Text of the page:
A pivotal skirmish involving nearly three hundred Athenian and Spartan ships toward the end of the Peloponnesian War, the Battle of Arginusae was at the time the largest naval battle ever fought between warring Greeks. It was a crucial win for the Athenians, since losing the battle would have led to their total defeat by Sparta and, perhaps, the slaughter and enslavement of their entire population. Paradoxically, the win at Arginusae resulted in one of the worst disasters to befall the Athenians during the brutal twenty-seven-year war.Due to a combination of factors�incompetent leadership, the weariness of the sailors, a sudden storm�the commanders on the scene failed to rescue the crews of twenty-five Athenian ships that had been disabled during the battle. Thousands of men, many of them injured, were left clinging to the wreckage of their ships awaiting help that never came. When the Athenians back home heard what had happened, they deposed the eight generals who had been in command during the battle. Two of these leaders went into exile; the six who returned to Athens were tried and eventually executed.The Battle of Arginusae describes the violent battle and its horrible aftermath. Debra Hamel introduces readers to Athens and Sparta, the two thriving superpowers of the fifth century B.C. She provides a summary of the events that caused the long war and discusses the tactical intricacies of Greek naval warfare. Recreating the claustrophobic, unhygienic conditions in which the ships' crews operated, Hamel unfolds the process that turned this naval victory into one of the most infamous chapters in the city-state's history. Aimed at classics students and general readers, the book also provides an in-depth examination of the fraught relationship between Athens' military commanders and its vaunted sovereign democracy.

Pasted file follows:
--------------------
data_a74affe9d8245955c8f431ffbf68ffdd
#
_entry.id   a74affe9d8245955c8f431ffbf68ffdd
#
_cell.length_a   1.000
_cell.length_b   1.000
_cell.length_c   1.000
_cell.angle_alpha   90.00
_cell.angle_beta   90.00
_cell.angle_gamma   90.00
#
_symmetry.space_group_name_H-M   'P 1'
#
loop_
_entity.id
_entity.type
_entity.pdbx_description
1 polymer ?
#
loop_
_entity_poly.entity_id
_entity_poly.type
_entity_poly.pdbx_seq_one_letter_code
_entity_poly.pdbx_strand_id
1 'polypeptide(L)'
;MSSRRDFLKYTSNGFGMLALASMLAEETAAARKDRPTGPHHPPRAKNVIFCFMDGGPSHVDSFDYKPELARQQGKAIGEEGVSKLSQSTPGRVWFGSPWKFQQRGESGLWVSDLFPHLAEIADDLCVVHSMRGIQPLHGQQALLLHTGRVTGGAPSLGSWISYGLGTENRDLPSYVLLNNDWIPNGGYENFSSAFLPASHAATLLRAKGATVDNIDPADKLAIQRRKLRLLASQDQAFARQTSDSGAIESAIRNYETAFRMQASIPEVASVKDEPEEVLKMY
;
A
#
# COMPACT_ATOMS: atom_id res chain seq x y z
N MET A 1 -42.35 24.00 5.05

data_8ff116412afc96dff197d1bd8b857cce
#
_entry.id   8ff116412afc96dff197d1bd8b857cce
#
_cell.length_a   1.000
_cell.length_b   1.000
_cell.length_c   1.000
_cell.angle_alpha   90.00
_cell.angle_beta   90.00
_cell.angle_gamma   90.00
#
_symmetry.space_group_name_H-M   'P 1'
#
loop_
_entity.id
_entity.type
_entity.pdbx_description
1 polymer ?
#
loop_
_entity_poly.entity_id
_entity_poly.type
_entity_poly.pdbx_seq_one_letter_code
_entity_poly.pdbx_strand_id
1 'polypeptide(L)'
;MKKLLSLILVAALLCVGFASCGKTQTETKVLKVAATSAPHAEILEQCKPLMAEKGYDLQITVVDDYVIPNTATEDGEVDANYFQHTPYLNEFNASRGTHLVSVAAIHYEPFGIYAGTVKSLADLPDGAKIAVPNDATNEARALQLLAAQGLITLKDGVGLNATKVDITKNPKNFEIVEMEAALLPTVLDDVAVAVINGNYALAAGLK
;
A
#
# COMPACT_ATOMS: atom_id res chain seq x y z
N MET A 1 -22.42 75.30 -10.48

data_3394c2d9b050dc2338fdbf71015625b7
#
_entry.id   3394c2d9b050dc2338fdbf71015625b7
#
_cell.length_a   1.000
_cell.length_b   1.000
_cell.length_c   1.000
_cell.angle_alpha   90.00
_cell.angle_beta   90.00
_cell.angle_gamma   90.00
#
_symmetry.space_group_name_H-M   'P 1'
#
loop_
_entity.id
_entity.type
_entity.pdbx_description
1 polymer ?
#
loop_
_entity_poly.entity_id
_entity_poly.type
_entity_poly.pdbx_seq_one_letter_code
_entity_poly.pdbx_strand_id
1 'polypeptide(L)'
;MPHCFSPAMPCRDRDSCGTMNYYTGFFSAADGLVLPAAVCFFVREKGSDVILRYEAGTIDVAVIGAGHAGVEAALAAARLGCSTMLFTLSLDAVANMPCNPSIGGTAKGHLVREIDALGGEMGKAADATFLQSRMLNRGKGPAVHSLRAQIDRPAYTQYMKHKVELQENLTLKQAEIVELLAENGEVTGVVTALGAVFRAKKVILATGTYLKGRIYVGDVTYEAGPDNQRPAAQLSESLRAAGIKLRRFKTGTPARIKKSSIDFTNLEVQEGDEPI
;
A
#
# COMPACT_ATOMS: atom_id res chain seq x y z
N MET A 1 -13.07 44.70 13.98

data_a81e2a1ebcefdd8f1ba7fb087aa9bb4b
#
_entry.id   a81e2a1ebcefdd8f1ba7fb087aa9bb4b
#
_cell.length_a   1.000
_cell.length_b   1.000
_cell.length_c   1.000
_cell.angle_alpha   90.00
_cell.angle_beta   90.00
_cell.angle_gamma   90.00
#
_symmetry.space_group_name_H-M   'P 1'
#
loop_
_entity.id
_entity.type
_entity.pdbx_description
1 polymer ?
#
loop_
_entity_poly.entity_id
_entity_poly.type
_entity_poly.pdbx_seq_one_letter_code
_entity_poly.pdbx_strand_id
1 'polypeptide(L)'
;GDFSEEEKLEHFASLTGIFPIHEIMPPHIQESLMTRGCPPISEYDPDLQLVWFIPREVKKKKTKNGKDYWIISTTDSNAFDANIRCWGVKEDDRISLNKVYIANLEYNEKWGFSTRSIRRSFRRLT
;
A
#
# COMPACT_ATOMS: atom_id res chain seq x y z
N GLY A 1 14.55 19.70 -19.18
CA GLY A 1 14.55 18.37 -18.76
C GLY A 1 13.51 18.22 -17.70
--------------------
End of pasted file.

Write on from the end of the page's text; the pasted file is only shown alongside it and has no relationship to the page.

Beatlemania: Technology, Business, and Teen Culture in Cold War America (Johns Hopkins Introductory Studies in the History of Technology)

by André Millard

The fame, talent, and success of the Beatles need no introduction. Nor does the world need another book exploring the band's skill and its influence on music and society in the United States, Britain, and the rest of the world. André Millard instead studies the Beatlemania phenomenon from an original perspective—the relationship among the music business, recording technologies, and teens and young adult culture of the era. Millard argues that, despite the Beatles’ indisputable skill, they would not have attained the global recognition and been as influential without the convergence of significant developments in the way music was produced, recorded, sold, and consumed. As the Second Industrial Revolution hit full swing and baby boomers came of age, the reel-to-reel recorder and other technological advances sped the evolution of the music business. Musicians, recording studios and record labels, and music fans used and interacted with music-making and -playing technology in new ways. Higher quality machines made listening to records and the radio an experience that one could easily share with others, even if they weren’t in the same physical space. At the same time, an increase in cross-Atlantic commerce—especially of entertainment products—led to a freer exchange of ideas and styles of expression, notably among the middle and lower classes in the U.S. and the UK. At that point, Millard argues, the Beatles rode their remarkable musicianship and cultural savvy to an unprecedented bond with their fans—and spawned Beatlemania. Refreshing and insightful, Beatlemania offers a deeper understanding the days of the Fab Four and the band’s long-term effects on the business and culture of pop music.